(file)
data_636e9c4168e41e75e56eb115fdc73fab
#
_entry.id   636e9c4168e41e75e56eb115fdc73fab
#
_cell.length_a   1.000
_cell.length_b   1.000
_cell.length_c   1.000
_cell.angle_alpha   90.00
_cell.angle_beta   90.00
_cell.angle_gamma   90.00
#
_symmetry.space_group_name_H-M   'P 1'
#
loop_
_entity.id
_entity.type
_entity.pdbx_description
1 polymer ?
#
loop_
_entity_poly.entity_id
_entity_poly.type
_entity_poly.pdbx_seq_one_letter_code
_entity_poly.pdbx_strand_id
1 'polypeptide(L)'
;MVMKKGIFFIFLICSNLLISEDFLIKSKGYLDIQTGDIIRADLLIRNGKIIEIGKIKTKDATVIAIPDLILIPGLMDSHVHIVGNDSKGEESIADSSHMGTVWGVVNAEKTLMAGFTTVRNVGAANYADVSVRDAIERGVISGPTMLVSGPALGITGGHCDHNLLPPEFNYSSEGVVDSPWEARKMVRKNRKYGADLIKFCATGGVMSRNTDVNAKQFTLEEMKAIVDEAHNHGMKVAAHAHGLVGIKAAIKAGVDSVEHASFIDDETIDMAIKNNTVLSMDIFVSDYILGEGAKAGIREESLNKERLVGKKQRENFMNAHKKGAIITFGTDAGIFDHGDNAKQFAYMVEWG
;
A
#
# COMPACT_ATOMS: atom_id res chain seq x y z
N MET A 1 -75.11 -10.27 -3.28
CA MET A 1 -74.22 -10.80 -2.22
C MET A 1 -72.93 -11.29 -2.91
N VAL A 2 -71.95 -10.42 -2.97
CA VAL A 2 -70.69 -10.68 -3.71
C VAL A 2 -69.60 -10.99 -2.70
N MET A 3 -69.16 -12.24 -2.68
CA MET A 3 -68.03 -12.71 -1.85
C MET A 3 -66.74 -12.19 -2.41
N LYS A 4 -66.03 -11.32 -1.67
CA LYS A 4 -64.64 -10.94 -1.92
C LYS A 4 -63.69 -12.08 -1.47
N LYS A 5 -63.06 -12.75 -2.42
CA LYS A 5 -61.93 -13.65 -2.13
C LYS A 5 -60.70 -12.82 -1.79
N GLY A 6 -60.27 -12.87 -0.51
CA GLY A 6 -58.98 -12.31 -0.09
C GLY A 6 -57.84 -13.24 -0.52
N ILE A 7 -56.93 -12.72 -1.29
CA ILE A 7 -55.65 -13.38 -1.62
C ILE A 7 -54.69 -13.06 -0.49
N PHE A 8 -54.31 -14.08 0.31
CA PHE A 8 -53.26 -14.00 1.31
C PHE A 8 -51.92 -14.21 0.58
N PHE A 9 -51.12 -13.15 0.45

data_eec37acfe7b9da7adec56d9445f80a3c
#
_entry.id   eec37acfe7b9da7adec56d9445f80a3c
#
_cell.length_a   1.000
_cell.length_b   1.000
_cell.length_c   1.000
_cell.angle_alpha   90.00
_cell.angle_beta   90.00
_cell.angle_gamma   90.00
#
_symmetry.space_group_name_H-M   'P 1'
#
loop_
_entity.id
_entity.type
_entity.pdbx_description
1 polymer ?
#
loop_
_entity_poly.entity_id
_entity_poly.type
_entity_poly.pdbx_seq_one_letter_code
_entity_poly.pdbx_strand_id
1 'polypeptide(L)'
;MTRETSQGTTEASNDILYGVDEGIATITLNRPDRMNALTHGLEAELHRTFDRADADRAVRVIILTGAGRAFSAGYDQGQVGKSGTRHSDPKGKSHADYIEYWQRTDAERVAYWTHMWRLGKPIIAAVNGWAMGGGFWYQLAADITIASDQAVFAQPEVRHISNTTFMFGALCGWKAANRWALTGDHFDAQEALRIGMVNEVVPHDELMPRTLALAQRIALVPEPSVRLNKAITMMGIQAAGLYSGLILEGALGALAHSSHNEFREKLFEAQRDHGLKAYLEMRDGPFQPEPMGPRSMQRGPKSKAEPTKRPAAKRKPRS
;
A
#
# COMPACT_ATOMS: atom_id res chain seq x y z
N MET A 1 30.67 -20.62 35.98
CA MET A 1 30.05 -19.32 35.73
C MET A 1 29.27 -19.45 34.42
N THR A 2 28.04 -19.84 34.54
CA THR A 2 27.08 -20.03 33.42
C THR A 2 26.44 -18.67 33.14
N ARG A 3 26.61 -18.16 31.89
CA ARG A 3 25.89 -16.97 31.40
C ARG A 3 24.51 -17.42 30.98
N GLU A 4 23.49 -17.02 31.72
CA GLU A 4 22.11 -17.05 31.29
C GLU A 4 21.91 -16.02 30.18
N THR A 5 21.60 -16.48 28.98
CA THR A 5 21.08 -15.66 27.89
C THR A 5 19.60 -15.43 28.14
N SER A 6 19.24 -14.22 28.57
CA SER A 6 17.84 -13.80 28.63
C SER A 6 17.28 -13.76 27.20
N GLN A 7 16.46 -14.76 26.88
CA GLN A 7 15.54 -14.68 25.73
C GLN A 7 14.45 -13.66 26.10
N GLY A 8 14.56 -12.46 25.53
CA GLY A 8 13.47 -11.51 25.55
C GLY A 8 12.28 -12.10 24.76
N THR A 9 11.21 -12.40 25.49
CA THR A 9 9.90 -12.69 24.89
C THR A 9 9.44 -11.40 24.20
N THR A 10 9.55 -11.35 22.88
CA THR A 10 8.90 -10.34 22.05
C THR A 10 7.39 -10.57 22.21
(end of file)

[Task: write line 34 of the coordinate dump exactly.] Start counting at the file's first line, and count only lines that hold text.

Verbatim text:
N VAL A 2 -71.95 -10.42 -2.97